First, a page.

A lot of information in a small package
Infographics are a great way to get the attention of people who have no attention spans anymore
Infographics are taking the corporate communication world by storm.
As attention spans get smaller and smaller, communicators are struggling with how to present complex information in easy-to-digest formats. And a good infographic can often be the answer.
Lori MacKenzie and her creative team of communicators and designers who work for the city of Aurora in Colorado, found this out when faced with the challenge of trying to communicate the city’s total compensation plan to employees.
They wanted employees to understand that total compensation goes a lot further than just salary—and also show them how the city’s compensation plan compared with other organizations in the Aurora area.
To capture all that information and convey it an easy-to-understand format, she partnered with HR to get the data, and then graphic artists to come up with the design. Though it’s too early for any hard measurement numbers, she has gotten great anecdotal feedback from people who appreciated the information and the way it was presented.
LHF asked Lori a few questions about the process, and the lessons she learned.
LHF: What was the creative process like? Did you provide an outside agency with the data, and they came up with the infographic? Or did you do it in-house?
LM: Everything was done in house from start to finish—including printing. Our communications team met initially with human resources to get the data and then we worked with our graphic artists to brainstorm and come up with the creative design.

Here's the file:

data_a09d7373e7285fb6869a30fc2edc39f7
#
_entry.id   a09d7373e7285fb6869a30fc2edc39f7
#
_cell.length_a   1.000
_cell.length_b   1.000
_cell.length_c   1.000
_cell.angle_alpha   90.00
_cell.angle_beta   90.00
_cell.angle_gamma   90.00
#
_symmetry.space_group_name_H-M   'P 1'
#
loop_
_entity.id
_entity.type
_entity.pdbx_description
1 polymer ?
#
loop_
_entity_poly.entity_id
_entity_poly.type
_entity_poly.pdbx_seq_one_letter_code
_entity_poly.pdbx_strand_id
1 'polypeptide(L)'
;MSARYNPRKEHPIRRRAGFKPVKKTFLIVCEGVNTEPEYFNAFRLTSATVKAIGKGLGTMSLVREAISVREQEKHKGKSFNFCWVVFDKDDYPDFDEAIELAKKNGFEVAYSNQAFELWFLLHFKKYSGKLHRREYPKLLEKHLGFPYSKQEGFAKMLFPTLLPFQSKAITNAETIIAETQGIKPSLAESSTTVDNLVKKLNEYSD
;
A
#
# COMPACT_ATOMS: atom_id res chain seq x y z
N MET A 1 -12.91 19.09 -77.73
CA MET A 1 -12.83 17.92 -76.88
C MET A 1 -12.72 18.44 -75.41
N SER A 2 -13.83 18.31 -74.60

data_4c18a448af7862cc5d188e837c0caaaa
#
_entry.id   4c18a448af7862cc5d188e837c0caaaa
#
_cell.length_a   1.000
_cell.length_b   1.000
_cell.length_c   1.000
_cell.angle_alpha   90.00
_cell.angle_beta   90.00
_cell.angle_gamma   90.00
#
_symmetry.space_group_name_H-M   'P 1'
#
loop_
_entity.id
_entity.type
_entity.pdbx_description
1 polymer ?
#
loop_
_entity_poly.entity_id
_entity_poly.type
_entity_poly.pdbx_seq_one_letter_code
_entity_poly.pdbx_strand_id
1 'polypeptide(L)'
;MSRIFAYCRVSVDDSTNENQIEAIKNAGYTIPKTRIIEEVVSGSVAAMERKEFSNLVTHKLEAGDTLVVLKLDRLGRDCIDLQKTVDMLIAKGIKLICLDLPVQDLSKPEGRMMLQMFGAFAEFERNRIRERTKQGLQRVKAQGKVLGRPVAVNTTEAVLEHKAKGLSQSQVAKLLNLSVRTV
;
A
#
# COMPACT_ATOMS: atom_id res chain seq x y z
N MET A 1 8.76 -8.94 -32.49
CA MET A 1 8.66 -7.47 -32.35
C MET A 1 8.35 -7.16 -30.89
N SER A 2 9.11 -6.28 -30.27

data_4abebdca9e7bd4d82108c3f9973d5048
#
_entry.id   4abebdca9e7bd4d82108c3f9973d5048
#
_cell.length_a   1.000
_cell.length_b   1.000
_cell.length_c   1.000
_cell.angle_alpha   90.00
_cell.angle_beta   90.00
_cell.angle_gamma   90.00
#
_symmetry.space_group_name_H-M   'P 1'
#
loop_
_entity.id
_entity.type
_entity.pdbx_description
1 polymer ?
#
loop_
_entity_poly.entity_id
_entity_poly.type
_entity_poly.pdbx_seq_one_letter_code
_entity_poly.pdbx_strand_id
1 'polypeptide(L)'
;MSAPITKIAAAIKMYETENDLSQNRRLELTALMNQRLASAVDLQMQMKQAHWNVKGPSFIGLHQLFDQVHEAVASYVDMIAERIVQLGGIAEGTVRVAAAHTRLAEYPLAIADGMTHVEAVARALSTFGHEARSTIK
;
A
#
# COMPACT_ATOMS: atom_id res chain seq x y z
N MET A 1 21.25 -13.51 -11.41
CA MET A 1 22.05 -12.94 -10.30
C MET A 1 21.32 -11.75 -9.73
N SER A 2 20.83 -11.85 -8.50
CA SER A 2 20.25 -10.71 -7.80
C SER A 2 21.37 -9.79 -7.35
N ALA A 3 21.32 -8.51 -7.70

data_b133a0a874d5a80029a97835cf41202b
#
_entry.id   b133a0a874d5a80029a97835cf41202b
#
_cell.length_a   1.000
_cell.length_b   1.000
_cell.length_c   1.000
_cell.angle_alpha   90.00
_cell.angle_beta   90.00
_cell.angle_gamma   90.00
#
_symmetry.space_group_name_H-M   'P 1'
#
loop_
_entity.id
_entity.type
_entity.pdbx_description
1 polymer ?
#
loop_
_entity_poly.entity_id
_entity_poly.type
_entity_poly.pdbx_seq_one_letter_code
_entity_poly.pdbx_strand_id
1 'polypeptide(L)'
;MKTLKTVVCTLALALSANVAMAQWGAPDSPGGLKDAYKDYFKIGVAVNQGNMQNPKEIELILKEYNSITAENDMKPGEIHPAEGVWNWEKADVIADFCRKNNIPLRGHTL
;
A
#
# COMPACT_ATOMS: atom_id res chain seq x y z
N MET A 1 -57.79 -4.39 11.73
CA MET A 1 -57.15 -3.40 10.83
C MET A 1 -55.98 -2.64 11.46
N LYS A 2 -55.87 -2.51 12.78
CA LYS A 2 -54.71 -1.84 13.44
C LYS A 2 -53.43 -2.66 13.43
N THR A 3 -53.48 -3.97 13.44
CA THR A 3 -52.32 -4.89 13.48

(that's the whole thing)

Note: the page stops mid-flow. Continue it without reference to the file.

LHF: Do you have any measurement numbers on whether or not it worked? Even anecdotal evidence? What kind of feedback did you get?
LM: We don’t have hard numbers, but we did receive feedback. Employees definitely read the information and found the format to be eye-catching. A few employees who are unhappy about the fact that raises have been minimal for many years didn’t like the fact that we were pointing out the total value of their compensation package, but at least we know they read it.
LHF: Why did you do it? How did you know there was a need for this information?
LM: As I mentioned, salary increases have been fairly slim (or non-existent) for many years. However, at the same time, the city has continued to absorb increased costs for our health care benefits. We are also fortunate to have paid vacation time and sick leave, and a solid defined benefit retirement plan. There was a need to help employees truly understand the entire value of their compensation package, and not just their salary.
LHF: Why the infographic approach, instead of the standard article/poster/brochure? And where did this appear? How did people see it?
LM: We had some success with a report to the public we produced earlier in the year as an infographic. We thought it was important to do something like that for our employees that cut through the clutter of standard internal memos and handouts. We printed posters that were hung in all employee break rooms at all of our facilities throughout the city. We also posted the piece on our employee intranet.